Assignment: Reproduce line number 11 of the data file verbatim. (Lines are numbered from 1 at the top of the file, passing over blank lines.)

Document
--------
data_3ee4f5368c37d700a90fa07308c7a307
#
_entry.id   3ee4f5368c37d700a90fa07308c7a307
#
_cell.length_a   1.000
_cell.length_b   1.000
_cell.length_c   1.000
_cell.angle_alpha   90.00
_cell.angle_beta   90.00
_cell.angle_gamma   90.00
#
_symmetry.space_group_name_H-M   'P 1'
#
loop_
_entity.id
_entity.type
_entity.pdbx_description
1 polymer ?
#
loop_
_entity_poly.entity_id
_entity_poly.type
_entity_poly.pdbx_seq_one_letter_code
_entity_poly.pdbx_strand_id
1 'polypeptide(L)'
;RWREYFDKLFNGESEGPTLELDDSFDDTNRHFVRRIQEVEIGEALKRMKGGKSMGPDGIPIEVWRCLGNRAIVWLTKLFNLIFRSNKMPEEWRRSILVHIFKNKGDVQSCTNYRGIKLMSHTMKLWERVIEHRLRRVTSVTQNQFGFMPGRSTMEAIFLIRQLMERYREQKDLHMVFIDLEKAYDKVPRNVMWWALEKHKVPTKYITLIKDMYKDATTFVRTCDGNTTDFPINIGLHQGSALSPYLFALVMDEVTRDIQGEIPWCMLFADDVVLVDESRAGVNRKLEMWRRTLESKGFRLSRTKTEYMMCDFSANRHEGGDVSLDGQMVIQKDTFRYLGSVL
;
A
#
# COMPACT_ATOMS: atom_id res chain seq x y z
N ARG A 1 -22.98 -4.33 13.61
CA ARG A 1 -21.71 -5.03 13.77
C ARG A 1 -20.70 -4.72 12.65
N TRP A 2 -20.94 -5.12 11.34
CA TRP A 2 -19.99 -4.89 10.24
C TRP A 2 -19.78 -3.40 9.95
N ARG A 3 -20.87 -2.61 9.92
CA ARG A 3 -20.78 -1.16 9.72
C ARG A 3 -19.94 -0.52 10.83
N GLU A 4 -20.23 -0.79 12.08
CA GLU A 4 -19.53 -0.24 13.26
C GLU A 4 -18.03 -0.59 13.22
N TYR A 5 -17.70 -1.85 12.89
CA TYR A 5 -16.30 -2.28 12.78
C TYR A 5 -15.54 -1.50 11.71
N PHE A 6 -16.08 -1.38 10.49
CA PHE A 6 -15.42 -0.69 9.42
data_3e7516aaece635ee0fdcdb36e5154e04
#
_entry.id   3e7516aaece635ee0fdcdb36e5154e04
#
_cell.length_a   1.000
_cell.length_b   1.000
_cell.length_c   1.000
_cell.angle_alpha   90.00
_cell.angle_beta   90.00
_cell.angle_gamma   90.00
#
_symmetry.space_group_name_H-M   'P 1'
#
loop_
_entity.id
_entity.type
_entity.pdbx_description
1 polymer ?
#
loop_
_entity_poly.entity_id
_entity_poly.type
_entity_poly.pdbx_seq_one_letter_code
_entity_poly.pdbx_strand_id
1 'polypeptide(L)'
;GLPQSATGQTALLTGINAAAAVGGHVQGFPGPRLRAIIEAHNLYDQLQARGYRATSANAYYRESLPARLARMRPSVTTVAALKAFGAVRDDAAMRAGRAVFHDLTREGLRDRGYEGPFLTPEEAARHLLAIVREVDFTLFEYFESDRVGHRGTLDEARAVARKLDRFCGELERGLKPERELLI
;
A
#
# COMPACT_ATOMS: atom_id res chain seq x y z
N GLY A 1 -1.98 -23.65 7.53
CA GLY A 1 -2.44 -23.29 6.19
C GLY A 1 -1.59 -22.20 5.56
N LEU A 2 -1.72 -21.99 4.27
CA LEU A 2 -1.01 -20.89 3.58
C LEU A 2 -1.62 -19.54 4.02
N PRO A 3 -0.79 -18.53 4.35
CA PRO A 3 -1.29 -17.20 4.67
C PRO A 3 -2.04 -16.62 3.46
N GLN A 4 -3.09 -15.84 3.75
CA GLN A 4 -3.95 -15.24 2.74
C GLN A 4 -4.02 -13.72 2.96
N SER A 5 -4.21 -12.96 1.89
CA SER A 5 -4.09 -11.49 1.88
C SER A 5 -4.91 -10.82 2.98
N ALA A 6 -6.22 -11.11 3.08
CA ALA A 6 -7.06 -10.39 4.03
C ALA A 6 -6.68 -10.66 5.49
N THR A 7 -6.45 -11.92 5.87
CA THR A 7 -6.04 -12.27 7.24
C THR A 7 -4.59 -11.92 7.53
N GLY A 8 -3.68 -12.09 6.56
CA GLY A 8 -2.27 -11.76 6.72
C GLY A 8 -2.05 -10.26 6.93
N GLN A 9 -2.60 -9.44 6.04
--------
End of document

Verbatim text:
#